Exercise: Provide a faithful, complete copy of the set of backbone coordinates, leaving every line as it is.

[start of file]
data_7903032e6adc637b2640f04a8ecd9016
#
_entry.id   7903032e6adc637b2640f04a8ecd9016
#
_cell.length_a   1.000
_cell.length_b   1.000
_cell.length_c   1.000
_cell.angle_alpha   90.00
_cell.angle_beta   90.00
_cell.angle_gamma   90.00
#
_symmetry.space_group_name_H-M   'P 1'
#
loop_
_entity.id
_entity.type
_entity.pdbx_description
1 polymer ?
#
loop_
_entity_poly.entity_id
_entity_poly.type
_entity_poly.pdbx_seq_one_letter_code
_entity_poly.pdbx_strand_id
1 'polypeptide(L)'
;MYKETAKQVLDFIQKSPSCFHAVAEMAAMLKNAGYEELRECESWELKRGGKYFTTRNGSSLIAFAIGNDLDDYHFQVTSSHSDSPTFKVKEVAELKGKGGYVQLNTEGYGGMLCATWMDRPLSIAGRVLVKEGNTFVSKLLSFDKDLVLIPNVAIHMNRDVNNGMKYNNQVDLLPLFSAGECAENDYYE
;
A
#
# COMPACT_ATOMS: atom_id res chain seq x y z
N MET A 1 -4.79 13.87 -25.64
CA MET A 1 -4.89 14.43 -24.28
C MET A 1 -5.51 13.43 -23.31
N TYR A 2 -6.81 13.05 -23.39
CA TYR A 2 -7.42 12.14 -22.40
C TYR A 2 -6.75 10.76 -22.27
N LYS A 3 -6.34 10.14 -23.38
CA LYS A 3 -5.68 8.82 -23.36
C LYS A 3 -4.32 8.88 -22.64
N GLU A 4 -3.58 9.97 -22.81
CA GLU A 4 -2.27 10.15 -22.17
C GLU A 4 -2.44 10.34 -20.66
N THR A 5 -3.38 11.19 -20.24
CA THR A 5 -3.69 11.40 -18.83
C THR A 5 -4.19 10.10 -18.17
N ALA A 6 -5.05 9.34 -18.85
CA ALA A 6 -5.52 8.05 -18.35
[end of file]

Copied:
data_7903032e6adc637b2640f04a8ecd9016
#
_entry.id   7903032e6adc637b2640f04a8ecd9016
#
_cell.length_a   1.000
_cell.length_b   1.000
_cell.length_c   1.000
_cell.angle_alpha   90.00
_cell.angle_beta   90.00
_cell.angle_gamma   90.00
#
_symmetry.space_group_name_H-M   'P 1'
#
loop_
_entity.id
_entity.type
_entity.pdbx_description
1 polymer ?
#
loop_
_entity_poly.entity_id
_entity_poly.type
_entity_poly.pdbx_seq_one_letter_code
_entity_poly.pdbx_strand_id
1 'polypeptide(L)'
;MYKETAKQVLDFIQKSPSCFHAVAEMAAMLKNAGYEELRECESWELKRGGKYFTTRNGSSLIAFAIGNDLDDYHFQVTSSHSDSPTFKVKEVAELKGKGGYVQLNTEGYGGMLCATWMDRPLSIAGRVLVKEGNTFVSKLLSFDKDLVLIPNVAIHMNRDVNNGMKYNNQVDLLPLFSAGECAENDYYE
;
A
#
# COMPACT_ATOMS: atom_id res chain seq x y z
N MET A 1 -4.79 13.87 -25.64
CA MET A 1 -4.89 14.43 -24.28
C MET A 1 -5.51 13.43 -23.31
N TYR A 2 -6.81 13.05 -23.39
CA TYR A 2 -7.42 12.14 -22.40
C TYR A 2 -6.75 10.76 -22.27
N LYS A 3 -6.34 10.14 -23.38
CA LYS A 3 -5.68 8.82 -23.36
C LYS A 3 -4.32 8.88 -22.64
N GLU A 4 -3.58 9.97 -22.81
CA GLU A 4 -2.27 10.15 -22.17
C GLU A 4 -2.44 10.34 -20.66
N THR A 5 -3.38 11.19 -20.24
CA THR A 5 -3.69 11.40 -18.83
C THR A 5 -4.19 10.10 -18.17
N ALA A 6 -5.05 9.34 -18.85
CA ALA A 6 -5.52 8.05 -18.35